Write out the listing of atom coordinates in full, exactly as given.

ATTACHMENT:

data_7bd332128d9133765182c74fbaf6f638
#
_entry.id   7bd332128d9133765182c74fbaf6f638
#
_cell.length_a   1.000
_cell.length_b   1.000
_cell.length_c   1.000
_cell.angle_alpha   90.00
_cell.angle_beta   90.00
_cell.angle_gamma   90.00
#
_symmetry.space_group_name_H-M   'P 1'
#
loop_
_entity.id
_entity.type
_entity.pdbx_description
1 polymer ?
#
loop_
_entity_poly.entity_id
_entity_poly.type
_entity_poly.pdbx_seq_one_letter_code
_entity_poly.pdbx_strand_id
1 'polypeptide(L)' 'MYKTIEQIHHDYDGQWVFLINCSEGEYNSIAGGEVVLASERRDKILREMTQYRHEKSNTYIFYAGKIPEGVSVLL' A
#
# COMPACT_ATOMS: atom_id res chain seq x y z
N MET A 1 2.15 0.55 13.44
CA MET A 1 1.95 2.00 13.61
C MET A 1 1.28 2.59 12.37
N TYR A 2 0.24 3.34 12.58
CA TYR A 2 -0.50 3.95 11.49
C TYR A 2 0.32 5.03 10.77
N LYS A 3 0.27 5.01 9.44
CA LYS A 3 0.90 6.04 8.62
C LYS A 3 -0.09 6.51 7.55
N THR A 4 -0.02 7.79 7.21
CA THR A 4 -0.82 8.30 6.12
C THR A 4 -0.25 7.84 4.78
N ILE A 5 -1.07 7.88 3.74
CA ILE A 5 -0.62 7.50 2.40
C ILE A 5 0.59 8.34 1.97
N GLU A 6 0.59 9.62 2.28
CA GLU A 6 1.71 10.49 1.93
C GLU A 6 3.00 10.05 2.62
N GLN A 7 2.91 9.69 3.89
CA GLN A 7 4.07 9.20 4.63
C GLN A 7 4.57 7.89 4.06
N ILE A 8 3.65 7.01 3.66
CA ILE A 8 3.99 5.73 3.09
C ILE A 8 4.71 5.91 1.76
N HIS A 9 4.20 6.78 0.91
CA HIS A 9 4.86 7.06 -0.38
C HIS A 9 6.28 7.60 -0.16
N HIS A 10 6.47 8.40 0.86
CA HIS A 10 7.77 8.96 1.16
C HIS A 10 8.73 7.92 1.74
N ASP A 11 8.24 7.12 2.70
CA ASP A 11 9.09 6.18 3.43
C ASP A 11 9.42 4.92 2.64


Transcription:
data_7bd332128d9133765182c74fbaf6f638
#
_entry.id   7bd332128d9133765182c74fbaf6f638
#
_cell.length_a   1.000
_cell.length_b   1.000
_cell.length_c   1.000
_cell.angle_alpha   90.00
_cell.angle_beta   90.00
_cell.angle_gamma   90.00
#
_symmetry.space_group_name_H-M   'P 1'
#
loop_
_entity.id
_entity.type
_entity.pdbx_description
1 polymer ?
#
loop_
_entity_poly.entity_id
_entity_poly.type
_entity_poly.pdbx_seq_one_letter_code
_entity_poly.pdbx_strand_id
1 'polypeptide(L)' 'MYKTIEQIHHDYDGQWVFLINCSEGEYNSIAGGEVVLASERRDKILREMTQYRHEKSNTYIFYAGKIPEGVSVLL' A
#
# COMPACT_ATOMS: atom_id res chain seq x y z
N MET A 1 2.15 0.55 13.44
CA MET A 1 1.95 2.00 13.61
C MET A 1 1.28 2.59 12.37
N TYR A 2 0.24 3.34 12.58
CA TYR A 2 -0.50 3.95 11.49
C TYR A 2 0.32 5.03 10.77
N LYS A 3 0.27 5.01 9.44
CA LYS A 3 0.90 6.04 8.62
C LYS A 3 -0.09 6.51 7.55
N THR A 4 -0.02 7.79 7.21
CA THR A 4 -0.82 8.30 6.12
C THR A 4 -0.25 7.84 4.78
N ILE A 5 -1.07 7.88 3.74
CA ILE A 5 -0.62 7.50 2.40
C ILE A 5 0.59 8.34 1.97
N GLU A 6 0.59 9.62 2.28
CA GLU A 6 1.71 10.49 1.93
C GLU A 6 3.00 10.05 2.62
N GLN A 7 2.91 9.69 3.89
CA GLN A 7 4.07 9.20 4.63
C GLN A 7 4.57 7.89 4.06
N ILE A 8 3.65 7.01 3.66
CA ILE A 8 3.99 5.73 3.09
C ILE A 8 4.71 5.91 1.76
N HIS A 9 4.20 6.78 0.91
CA HIS A 9 4.86 7.06 -0.38
C HIS A 9 6.28 7.60 -0.16
N HIS A 10 6.47 8.40 0.86
CA HIS A 10 7.77 8.96 1.16
C HIS A 10 8.73 7.92 1.74
N ASP A 11 8.24 7.12 2.70
CA ASP A 11 9.09 6.18 3.43
C ASP A 11 9.42 4.92 2.64